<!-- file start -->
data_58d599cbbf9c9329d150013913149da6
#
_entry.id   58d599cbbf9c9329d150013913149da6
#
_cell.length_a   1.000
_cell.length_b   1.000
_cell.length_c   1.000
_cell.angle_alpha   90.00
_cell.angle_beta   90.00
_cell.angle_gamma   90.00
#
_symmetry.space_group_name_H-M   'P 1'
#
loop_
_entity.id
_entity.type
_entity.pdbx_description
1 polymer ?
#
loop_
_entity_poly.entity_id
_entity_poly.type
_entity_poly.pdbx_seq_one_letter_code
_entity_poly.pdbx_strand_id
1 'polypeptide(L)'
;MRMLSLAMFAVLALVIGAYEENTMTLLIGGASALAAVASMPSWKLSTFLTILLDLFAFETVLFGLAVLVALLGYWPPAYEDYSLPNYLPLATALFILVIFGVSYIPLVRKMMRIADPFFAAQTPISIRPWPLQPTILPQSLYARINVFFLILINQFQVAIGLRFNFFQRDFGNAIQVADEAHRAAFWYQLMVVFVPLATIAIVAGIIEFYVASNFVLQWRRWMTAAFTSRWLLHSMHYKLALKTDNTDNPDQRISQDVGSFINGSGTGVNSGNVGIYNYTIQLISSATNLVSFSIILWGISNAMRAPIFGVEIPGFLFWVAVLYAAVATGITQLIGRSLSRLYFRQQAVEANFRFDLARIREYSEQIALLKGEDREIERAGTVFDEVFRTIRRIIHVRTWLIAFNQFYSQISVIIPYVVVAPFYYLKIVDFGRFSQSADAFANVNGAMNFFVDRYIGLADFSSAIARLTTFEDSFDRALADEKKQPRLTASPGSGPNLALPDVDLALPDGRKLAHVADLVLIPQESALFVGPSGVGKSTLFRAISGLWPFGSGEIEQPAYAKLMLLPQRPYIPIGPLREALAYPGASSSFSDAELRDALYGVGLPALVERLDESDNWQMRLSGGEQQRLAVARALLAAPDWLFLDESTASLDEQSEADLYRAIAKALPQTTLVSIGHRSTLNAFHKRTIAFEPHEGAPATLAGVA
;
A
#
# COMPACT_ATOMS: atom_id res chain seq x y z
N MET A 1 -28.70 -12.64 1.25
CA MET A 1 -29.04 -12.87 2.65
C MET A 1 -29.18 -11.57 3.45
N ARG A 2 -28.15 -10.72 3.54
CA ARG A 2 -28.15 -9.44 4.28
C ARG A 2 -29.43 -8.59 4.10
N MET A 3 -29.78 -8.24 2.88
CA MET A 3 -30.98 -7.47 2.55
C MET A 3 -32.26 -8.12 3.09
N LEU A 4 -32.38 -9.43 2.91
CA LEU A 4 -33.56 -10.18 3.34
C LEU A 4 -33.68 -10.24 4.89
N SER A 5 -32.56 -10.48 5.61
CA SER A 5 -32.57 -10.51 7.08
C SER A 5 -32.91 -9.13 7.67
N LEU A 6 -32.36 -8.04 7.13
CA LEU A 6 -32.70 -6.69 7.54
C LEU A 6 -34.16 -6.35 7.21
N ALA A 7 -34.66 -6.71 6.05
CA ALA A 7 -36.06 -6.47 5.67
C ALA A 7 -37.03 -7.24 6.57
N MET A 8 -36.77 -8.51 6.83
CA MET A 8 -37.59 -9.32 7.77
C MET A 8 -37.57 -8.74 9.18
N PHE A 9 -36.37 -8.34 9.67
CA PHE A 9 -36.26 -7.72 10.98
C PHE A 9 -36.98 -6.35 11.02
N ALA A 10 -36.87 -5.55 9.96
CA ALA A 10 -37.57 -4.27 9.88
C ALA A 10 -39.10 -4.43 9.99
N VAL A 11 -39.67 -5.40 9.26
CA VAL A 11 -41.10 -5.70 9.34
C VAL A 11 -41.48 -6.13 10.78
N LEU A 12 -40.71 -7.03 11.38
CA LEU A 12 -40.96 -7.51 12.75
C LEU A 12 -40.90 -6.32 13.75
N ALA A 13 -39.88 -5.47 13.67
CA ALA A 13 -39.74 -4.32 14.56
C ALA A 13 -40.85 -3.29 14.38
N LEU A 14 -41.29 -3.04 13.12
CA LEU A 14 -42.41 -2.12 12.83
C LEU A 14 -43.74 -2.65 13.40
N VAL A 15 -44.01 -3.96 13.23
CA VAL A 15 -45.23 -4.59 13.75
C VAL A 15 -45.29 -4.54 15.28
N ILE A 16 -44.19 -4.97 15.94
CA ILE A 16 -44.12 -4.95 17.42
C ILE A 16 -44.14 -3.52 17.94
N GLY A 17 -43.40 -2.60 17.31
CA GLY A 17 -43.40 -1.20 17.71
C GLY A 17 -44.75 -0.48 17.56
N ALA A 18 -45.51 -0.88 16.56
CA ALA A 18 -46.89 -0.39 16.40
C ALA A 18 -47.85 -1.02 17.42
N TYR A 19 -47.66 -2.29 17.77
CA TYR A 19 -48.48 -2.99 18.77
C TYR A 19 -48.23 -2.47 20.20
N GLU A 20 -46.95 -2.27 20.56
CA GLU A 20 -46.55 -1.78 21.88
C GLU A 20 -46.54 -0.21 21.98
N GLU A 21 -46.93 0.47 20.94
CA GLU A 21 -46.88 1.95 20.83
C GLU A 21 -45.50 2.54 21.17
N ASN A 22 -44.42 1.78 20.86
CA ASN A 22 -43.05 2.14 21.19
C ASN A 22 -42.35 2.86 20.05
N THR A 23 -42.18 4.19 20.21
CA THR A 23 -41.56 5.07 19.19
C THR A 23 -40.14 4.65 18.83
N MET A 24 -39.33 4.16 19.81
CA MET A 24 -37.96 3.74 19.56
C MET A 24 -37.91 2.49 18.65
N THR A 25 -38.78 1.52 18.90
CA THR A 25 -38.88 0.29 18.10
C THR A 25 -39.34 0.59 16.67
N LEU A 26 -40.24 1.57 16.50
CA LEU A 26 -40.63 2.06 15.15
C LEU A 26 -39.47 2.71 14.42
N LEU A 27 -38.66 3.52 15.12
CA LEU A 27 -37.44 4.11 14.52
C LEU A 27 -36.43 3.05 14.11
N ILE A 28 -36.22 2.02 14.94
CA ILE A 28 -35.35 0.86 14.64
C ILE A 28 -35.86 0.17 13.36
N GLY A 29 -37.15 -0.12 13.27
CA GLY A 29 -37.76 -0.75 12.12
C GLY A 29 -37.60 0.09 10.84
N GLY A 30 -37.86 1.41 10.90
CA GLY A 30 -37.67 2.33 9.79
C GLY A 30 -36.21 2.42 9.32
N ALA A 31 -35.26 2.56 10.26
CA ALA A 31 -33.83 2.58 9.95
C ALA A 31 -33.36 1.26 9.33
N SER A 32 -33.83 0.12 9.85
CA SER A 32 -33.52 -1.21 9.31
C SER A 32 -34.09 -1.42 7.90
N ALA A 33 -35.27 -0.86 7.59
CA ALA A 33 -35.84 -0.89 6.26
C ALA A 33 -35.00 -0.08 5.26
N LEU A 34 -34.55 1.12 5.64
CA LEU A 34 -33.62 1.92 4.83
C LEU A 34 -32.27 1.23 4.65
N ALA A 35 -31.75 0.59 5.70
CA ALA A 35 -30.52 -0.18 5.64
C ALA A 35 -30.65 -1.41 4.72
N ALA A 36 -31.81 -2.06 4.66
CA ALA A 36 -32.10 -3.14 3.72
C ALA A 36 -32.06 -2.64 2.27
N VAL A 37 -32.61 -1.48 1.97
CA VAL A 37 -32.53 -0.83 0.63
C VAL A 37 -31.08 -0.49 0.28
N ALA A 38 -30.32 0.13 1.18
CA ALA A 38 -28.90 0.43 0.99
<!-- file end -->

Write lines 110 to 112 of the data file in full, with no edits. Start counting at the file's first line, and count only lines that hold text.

CA LEU A 27 -37.44 4.11 14.52
C LEU A 27 -36.43 3.05 14.11
N ILE A 28 -36.22 2.02 14.94